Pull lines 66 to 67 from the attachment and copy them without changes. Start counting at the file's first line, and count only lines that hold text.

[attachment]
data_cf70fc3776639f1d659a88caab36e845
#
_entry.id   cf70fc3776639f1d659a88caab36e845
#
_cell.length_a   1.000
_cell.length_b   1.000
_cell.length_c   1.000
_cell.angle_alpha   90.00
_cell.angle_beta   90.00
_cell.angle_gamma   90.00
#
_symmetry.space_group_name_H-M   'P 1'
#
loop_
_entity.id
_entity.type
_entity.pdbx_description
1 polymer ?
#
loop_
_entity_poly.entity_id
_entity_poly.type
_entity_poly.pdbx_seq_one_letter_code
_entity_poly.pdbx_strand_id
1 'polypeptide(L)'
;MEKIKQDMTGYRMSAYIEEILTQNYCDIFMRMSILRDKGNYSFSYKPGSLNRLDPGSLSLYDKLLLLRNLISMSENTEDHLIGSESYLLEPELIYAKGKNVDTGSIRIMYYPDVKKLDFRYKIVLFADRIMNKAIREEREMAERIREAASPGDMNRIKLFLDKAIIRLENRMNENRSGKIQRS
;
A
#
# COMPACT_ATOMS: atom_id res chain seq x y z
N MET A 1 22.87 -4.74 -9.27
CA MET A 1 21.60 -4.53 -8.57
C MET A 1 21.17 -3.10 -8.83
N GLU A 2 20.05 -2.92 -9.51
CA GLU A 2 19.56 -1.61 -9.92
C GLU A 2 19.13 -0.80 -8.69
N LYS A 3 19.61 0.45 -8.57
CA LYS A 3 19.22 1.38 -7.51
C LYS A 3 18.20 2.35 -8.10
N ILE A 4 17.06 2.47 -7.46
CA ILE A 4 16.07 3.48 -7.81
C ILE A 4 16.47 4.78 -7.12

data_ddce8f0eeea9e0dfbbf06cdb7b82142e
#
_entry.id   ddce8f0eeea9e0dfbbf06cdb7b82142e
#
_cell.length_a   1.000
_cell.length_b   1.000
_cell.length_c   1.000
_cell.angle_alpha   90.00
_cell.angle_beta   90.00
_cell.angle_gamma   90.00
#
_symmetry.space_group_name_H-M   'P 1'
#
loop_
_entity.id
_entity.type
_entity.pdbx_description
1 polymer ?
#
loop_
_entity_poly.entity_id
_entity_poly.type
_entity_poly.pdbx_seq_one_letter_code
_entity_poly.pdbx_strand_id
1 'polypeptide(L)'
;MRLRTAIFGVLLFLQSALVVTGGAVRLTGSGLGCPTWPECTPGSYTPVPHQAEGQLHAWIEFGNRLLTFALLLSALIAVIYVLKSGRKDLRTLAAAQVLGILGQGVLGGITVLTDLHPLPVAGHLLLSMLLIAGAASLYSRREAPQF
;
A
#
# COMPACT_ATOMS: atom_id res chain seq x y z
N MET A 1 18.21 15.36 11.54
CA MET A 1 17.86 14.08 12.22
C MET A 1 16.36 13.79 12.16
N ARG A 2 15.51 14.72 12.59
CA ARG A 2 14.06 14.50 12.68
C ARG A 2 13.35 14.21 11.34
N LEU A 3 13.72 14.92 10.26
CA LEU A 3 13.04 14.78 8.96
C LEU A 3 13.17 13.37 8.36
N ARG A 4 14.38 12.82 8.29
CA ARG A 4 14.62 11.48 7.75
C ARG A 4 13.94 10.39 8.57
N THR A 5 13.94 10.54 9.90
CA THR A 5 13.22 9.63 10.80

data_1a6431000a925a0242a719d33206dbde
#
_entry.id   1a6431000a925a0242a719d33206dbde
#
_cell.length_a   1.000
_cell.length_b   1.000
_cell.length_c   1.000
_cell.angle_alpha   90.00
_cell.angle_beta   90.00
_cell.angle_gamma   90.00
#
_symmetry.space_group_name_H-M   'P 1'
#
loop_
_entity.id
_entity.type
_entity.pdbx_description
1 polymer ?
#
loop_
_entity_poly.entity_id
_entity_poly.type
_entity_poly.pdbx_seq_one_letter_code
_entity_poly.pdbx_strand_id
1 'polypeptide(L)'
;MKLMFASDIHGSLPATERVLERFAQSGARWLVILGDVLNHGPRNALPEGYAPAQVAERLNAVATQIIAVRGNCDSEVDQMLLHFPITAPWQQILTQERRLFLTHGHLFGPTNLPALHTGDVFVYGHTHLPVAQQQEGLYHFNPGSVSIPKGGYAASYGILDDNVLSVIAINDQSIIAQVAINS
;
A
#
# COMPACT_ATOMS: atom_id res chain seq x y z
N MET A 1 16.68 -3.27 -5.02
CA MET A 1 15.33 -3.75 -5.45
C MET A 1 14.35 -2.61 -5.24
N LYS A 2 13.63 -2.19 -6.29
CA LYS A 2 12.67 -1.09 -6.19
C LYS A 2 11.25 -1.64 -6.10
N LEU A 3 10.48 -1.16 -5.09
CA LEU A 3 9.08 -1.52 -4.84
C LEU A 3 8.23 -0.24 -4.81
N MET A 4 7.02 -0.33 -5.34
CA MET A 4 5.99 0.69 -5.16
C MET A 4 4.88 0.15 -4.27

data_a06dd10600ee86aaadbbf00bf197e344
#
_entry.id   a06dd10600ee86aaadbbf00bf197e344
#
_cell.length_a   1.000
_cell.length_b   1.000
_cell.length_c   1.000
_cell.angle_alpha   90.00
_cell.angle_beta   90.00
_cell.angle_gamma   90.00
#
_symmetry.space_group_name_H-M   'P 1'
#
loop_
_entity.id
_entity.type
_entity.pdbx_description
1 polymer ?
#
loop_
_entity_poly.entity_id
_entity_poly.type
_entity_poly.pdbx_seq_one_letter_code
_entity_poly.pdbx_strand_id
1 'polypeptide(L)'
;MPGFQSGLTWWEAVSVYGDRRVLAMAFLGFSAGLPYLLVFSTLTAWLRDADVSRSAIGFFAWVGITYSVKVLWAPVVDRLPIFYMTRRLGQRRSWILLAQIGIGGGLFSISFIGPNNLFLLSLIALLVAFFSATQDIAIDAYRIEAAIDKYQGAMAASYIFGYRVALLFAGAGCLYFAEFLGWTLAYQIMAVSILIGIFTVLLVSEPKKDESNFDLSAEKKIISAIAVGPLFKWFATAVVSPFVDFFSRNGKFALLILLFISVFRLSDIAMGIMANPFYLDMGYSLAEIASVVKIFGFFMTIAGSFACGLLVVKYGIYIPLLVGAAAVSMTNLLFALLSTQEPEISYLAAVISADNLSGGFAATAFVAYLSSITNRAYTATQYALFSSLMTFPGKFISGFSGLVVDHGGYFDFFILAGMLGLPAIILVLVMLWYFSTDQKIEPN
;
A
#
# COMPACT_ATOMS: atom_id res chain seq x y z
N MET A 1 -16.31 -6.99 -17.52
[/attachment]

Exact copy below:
_entity_poly.pdbx_strand_id
1 'polypeptide(L)'